Vol 119, No 1 (Supplement) 2014
Supplement abstract

Morphometric parameters for nasal septum deviation identification in CBCT data

Published 2015-03-19


  • Nasal septum deviation,
  • CBCT

How to Cite

Codari, M., Guidugli, G. A., Tartaglia, G. M., Pucciarelli, V., Pisoni, L., & Ferrario, V. F. (2015). Morphometric parameters for nasal septum deviation identification in CBCT data. Italian Journal of Anatomy and Embryology, 119(1), 49. Retrieved from https://oajournals.fupress.net/index.php/ijae/article/view/2402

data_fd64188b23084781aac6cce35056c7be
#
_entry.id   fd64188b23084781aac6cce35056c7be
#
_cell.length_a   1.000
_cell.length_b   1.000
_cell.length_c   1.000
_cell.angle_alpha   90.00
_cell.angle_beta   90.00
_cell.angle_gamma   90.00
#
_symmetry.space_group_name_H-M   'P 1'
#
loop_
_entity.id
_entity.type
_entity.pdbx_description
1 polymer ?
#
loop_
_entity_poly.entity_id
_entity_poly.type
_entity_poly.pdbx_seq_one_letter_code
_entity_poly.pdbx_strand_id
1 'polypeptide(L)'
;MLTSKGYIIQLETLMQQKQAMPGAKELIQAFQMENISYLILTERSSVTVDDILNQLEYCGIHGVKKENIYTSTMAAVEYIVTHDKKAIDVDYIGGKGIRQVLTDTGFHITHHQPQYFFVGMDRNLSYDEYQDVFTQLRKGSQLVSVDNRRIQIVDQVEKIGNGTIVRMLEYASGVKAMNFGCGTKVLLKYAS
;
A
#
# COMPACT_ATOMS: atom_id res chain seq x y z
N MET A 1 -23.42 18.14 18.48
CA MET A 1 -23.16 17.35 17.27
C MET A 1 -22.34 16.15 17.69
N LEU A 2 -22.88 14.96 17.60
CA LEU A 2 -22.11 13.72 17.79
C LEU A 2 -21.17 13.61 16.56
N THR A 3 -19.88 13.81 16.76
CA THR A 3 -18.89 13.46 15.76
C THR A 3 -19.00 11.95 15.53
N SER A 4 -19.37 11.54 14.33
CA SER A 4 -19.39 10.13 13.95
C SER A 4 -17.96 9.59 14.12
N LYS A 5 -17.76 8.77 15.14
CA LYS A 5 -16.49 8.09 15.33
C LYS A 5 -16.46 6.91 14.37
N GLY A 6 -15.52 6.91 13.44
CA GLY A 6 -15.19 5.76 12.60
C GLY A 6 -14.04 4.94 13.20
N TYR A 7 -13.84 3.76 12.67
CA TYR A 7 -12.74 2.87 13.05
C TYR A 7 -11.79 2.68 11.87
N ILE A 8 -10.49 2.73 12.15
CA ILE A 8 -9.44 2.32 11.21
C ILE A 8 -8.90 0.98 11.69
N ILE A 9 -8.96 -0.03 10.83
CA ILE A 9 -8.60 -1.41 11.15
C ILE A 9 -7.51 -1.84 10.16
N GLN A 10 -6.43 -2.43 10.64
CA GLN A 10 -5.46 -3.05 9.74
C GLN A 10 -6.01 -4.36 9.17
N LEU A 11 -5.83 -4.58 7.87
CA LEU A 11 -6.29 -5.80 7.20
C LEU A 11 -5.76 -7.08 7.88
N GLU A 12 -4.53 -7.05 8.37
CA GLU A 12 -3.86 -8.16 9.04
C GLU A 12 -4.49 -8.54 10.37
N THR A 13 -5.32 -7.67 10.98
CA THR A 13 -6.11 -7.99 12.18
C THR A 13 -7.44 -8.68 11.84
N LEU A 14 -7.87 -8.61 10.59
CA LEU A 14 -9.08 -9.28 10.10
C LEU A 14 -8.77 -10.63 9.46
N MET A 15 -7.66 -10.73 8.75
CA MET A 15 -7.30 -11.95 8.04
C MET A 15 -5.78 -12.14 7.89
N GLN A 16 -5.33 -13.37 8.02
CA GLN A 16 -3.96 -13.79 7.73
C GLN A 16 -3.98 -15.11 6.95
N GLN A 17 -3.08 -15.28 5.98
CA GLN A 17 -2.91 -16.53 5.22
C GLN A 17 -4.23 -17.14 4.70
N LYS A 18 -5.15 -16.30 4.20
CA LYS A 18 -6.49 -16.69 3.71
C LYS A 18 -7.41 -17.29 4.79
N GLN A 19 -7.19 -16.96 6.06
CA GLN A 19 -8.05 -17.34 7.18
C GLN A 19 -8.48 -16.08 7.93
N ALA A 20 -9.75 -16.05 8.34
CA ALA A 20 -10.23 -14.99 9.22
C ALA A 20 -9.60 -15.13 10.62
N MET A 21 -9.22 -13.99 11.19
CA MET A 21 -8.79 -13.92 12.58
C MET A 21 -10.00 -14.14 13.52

Advances in the upper airway imaging allow to better evaluate and understand their morphology, pathology and mechanics [1]. In particular, Cone beam CT technology (CBCT), with its isotropic spatial resolution, undistorted images, X-ray lower radiation exposure, versatility and relatively low cost, takes over other imaging modalities [2]. The purpose of this study is to evaluate whether CBCT scans can be valuable tools for the extraction of quantitative parameters to confirm the deviation of the nasal septum in a specific patient. First, we assessed the difference in angle of septal deviation, calculated as proposed by Orhan et al., among a control group and a patient group [3]. Subsequently, we evaluated the percentage difference between the volume of the upper airways in the right side and left side of the nose in the same sample. The measurements were performed on 23 CBCT scans of Caucasian adult women, divided into 7 control subjects and 16 patients. The results demonstrate that there is a significant difference both in the deviation angle (p<0.05) and in the volume difference between healthy and patient subjects (p<0.001). Duplicate measurements of the deviation angle and the volume found no significant difference (p>0.05); random errors explained 0.77% (angle) and 0.99% (volume) of the sample variance. Paired Student’s t tests were used for comparisons. In particular, the volume difference appears to be less sensitive to the presence of isolated cartilaginous ridges that increase the angle of deviation even if the septum is not pathological. This makes it more suited to the identification of this pathology. The obtained outcomes are encouraging and it is advisable to continue the study on a larger sample.